One of the best ways to guarantee a writer’s work will be overlooked is to write in a less-widely known language, especially if it’s thought difficult to translate. If, on top of that, the writer is a woman, the barrier to entry to a wider audience is even higher.
A good example is the work of Margit Kaffka, a Hungarian woman who published a number of novels before and during World War One that dealt with the constraints that her contemporary society–as with most Western societies at the time–placed on a woman’s ability to make her own life decisions. Her 1912 novel, Színek és évek, translated here by George F. Cushing as Colours and Years, is considered one of the great works of Hungarian fiction of the 20th century as well as a significant fiction of feminist fiction, yet it was only in 1999–eighty years after Kaffka’s death–that it was translated into English, and already it’s out of print. And so few non-Hungarians, occasional academics aside, are even aware of this fine novel.
Colours and Years is narrated by Magda, an “old” (early fifties) woman who looks back on a life marked by failures, tragedies, and countless reminders of the narrow set of roles and rights available to a woman of her time. The daughter of a family of waning gentility, Magda is barely eighteen when she is married to Jeno, a young lawyer from a family of some money and thought to have a promising career ahead of him. Having been raised with few skills aside from making decorative little things and reading romantic poetry, she quickly grows dependent upon Jeno but chafes as their domestic routine.
She dabbles in a bit of romantic fancy with a local cad, but mostly tries to be a faithful and supportive wife. Jeno runs for a local office, imagining it the start of the path to a post at the national level, but soon discovers that his naïveté is little better than Magda’s. He irritates a few local power brokers, is defeated, and finds his law practice evaporating before his eyes. He takes ill and dies, leaving Magda with a young son and debts, and she is forced to return to a family little able to care for her.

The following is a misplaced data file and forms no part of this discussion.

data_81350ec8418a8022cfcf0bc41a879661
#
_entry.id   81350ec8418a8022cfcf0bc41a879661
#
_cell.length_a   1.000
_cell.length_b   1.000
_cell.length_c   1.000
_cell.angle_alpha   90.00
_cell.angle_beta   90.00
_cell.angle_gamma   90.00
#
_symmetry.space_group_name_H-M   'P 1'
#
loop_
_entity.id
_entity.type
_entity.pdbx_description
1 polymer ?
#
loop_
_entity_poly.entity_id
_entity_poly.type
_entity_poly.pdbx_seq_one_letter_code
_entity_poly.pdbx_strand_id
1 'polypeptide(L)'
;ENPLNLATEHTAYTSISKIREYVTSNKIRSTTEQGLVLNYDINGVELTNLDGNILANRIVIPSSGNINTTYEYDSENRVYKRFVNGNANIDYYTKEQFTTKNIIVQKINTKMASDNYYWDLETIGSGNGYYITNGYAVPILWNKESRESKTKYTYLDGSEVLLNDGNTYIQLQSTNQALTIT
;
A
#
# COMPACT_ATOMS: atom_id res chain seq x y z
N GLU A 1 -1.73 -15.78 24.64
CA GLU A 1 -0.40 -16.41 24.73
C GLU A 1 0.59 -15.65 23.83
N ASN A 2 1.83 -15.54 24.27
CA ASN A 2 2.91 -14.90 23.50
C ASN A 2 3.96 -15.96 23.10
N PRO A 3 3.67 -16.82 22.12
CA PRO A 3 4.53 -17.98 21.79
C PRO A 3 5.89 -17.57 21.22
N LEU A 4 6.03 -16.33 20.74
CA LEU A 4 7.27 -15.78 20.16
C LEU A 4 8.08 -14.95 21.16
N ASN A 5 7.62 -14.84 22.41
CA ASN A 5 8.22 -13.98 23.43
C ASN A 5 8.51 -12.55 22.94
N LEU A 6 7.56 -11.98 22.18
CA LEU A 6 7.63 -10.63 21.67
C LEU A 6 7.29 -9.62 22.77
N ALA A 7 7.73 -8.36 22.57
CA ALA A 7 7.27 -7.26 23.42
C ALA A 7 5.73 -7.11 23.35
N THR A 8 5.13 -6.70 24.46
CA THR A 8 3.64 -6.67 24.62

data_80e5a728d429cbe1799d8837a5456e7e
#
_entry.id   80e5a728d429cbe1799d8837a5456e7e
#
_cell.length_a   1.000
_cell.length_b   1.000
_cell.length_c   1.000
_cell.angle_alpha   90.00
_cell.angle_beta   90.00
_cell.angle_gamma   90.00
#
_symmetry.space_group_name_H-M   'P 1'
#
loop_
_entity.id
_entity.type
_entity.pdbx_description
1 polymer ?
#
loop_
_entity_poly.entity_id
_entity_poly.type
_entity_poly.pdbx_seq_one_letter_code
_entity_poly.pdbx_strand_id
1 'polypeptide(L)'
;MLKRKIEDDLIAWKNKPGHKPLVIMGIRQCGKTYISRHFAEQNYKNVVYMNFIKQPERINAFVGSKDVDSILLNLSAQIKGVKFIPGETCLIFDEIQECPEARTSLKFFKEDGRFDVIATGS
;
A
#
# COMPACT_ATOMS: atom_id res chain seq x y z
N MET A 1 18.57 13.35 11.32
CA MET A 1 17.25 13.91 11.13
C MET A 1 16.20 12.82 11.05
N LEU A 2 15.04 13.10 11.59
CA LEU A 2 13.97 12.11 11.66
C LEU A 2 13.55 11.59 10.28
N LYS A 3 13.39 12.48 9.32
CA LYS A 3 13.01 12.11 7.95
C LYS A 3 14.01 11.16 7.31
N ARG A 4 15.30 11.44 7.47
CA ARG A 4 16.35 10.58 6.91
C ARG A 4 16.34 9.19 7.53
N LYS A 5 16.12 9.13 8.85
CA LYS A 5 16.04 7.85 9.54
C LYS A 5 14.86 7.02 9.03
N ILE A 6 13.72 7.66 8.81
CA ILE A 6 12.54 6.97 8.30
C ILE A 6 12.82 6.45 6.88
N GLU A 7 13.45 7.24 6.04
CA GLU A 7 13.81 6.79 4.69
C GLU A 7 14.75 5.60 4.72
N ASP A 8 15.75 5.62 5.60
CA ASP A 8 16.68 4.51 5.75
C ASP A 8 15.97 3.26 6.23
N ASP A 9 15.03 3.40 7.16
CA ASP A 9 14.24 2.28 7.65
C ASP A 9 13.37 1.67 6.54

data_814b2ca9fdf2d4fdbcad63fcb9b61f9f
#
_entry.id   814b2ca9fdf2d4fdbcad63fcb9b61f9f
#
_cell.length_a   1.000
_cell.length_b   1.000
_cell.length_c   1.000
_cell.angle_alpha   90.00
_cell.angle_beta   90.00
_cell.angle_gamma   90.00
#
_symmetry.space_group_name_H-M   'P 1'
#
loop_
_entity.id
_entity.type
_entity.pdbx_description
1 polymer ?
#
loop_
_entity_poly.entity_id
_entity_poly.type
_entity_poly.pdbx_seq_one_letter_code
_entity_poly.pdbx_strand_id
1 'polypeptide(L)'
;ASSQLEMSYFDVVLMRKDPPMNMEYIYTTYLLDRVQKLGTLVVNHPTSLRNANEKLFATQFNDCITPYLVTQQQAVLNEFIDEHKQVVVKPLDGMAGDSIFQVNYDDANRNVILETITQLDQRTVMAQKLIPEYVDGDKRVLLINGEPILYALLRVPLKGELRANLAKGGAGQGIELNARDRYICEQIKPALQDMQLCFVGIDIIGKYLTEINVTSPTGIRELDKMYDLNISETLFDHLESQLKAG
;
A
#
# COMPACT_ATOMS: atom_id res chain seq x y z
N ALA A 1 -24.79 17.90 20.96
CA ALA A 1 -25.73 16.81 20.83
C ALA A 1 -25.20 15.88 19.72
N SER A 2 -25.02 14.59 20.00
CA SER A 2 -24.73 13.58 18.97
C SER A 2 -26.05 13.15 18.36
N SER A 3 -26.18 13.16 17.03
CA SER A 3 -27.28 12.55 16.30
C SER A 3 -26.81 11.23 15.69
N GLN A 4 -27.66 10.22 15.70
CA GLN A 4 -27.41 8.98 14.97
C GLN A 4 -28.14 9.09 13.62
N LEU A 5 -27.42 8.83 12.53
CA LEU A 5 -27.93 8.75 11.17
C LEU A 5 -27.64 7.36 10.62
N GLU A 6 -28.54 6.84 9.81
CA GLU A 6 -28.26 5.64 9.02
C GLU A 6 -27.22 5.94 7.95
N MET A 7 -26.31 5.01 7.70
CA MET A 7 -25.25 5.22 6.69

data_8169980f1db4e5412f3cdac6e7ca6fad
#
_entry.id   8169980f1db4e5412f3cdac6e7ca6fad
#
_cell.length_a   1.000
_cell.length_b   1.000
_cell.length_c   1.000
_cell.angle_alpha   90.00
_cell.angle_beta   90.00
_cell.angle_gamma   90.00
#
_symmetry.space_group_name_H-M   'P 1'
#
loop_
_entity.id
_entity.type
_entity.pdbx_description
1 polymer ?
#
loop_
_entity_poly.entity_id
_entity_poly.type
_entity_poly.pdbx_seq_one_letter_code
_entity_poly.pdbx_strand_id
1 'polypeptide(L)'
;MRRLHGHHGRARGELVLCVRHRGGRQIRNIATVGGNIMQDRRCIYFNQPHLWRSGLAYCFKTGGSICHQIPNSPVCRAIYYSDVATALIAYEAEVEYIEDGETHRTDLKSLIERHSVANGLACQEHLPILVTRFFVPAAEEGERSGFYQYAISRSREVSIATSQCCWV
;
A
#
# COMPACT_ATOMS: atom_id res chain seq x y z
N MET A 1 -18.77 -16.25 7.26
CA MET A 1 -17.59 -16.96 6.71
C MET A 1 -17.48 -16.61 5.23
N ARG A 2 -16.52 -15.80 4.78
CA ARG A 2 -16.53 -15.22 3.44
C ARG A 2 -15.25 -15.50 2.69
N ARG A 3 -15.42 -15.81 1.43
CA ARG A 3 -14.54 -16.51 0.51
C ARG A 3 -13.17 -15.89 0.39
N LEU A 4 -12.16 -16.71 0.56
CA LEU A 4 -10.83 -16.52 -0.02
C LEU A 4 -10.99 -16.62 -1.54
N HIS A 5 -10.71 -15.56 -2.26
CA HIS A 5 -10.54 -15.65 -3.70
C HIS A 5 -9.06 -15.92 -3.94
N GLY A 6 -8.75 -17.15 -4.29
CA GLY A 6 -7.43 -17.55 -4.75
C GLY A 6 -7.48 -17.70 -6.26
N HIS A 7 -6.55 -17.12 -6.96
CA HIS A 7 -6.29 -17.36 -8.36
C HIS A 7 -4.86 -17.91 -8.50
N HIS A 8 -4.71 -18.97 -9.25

In fact, life is nothing but a series of setbacks for Magda, defeats made worse by her own lack of skills and her utter dependence upon the choices made for her by men. “I had no real understanding of the value of money or of the connection between life and work. While my husband was alive, no large sum was ever entrusted to me, but he provided me with everything; we never talked much about trifling material matters …. Small lovers’ tiffs and letters caused much more turmoil in me.” As her situation steadily deteriorates, she feels an ever-growing sense of weariness: “I lived a life, a miserably miniscule, creaking, dull, hard and grinding life.” It makes for some grim reading.
Although Magda is essentially a passive victim in her own life, the bleakness of her situation is relieved in the end by a spiritual, reflective outlook: “Life goes on at a great distance from me, problems, altercations, industry and application….” She achieves an almost-Buddhist sensibility. Old age, she announces, “is not as horrible as it may seem from a distance. You do not feel one state more acutely than another, nor do you feel the lack of things for which the desire has long since died in you.”
Published in 1912, Colours and Years is something of a novel of two centuries. With its rich set of characters and strong tragic narrative, Kaffka’s tale is one that could easily be placed alongside those classic 19th century novels of Balzac, Zola, or Perez Galdos. Yet Kaffka’s message about the fate of women assigned to negligible roles in a society controlled by men would soon find its echo in the work of Virginia Woolf and other 20th women writers.
Kaffka herself was something of a woman of her new century. She trained as a teacher, and although she married at the age of 25, she found she was not made for domesticity and separated from her husband after five years, taking her son with her to Budapest. There she was able to make a living as a writer, publishing poetry, short stories, and several novels, starting with Colours and Years. She divorced her first husband, took up with a man ten years her junior, a Jewish medical student, and married him. Her sales and critical reputation continued to grow with each book, and she had started on a historical novel when she contracted the Spanish flu and died on 1 December 1918. Her son died the day after. A few months before her death, Kaffka’s close friend, the poet Endre Ady, wrote of her, “Let us rejoice in Margit Kaffka because she has arrived and proves the triumph of Hungarian feminism: one need not be polite, pay false compliments to her. She is a strong person, an artist with an assured future: no criticism can hinder her true destiny, the path marked as her own.”